And of course that’s good enough for Climate “Realists” and Scaife-funded Morano. Where’s the peer review when you need it most? Deciding not to stand for the UK parliament, it seems. Dr Gray will be 89 next birthday.

[Big hat tip to Michael Tobis who did all the work, via Stoat]

[Caravan (takes me back, way, way back…)]

12 thoughts on “In the land of Gray (and pink)”

  1. Well ….. I'm glad this rather impenetrable post was rescued by that very lively 'astro' music. I guess all the mumbling about Climate Realists just provided context.

    But there's an interesting point here about the million shortcuts that are needed to come up with a single number as the average global temperature at any point of the clock or the calendar. It's a statistical artifice that bears very little resemblance to the real world, in any absolute sense. I just hope it works as a relative metric – but you have to wonder about that when you consider all the changes in location, method, instrumentation, etc over the decades.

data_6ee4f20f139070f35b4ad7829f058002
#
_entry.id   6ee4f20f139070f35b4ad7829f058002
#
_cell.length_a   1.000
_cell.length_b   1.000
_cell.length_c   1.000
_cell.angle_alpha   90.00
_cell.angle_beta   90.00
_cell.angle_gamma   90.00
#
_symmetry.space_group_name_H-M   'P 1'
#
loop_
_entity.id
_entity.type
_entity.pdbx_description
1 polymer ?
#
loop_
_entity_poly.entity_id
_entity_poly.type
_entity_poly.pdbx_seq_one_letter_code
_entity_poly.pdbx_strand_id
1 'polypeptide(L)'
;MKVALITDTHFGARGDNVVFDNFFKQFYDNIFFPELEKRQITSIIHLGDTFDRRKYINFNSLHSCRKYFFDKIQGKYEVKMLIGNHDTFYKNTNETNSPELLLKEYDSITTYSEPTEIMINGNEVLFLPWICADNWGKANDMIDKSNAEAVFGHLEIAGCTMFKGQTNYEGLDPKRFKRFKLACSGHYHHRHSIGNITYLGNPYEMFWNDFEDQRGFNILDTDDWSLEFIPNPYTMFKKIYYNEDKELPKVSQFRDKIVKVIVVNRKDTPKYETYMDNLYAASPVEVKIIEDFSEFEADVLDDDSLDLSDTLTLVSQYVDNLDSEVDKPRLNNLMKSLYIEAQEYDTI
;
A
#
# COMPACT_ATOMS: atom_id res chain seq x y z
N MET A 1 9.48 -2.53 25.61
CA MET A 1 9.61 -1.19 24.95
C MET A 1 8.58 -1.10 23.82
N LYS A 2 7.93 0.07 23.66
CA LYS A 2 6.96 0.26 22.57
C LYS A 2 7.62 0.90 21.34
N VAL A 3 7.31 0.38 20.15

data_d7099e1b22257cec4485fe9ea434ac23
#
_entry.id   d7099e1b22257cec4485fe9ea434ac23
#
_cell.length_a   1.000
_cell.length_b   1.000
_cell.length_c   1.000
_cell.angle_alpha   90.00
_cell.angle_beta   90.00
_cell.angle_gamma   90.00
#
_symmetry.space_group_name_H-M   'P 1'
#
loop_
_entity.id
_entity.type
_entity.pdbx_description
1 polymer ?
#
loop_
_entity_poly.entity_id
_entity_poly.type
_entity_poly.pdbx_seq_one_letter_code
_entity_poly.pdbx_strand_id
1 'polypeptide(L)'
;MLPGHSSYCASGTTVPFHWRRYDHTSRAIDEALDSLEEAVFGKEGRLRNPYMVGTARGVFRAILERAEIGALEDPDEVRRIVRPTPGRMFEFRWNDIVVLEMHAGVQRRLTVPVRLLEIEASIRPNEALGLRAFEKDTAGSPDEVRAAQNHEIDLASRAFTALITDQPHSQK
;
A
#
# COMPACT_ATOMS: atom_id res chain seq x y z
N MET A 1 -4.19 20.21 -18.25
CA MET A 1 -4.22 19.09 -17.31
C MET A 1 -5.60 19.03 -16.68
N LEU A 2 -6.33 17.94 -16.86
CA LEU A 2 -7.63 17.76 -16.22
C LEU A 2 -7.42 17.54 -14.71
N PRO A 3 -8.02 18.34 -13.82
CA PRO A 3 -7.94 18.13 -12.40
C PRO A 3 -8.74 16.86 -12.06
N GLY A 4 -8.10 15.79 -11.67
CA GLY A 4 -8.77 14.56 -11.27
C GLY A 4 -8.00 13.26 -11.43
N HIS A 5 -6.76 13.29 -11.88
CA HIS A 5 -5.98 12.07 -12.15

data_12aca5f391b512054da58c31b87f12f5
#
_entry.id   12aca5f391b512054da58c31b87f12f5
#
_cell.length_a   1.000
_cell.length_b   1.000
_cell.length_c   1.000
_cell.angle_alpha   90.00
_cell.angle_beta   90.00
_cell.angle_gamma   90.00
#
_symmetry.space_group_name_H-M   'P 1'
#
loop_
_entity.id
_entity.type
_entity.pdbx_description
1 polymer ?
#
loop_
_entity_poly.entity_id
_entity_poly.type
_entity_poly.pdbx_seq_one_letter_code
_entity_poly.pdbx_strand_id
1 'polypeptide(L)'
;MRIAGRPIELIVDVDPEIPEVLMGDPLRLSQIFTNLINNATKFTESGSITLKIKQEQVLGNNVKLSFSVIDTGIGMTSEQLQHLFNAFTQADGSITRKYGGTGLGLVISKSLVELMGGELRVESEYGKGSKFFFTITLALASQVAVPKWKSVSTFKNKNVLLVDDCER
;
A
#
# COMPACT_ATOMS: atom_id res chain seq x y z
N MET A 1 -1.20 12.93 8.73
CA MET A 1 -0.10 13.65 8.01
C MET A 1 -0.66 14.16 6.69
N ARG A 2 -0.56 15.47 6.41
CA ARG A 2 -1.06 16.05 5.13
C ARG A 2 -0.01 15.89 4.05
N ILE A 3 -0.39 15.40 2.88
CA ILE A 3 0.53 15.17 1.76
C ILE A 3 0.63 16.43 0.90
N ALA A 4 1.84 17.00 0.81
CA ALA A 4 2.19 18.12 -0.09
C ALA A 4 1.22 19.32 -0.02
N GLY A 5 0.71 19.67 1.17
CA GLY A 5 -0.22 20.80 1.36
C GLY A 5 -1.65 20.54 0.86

1. I'm sure we're all really interested in your alternative methodology?

      The truth is that the IPCC reports represent the absolute best mankind can do by way of understanding the climate and our effect on it. I'm sure we'd all love to have more accurate, abundant data to work with (I'm sure climatologists would welcome it much more than you).

      the trouble is that we don't have this so we can choose to accept the conclusions of the scientists most qualified to interpret the data we do have (until something better comes along) or we can be "healthily skeptical" and decide that since no data meets our standards we can therefore make no predictions and should therefore just wait and see what happens. You go your way, buddy, and I'll go mine.

      1. And here nommopilot sums up the 'lay warmist' position rather neatly.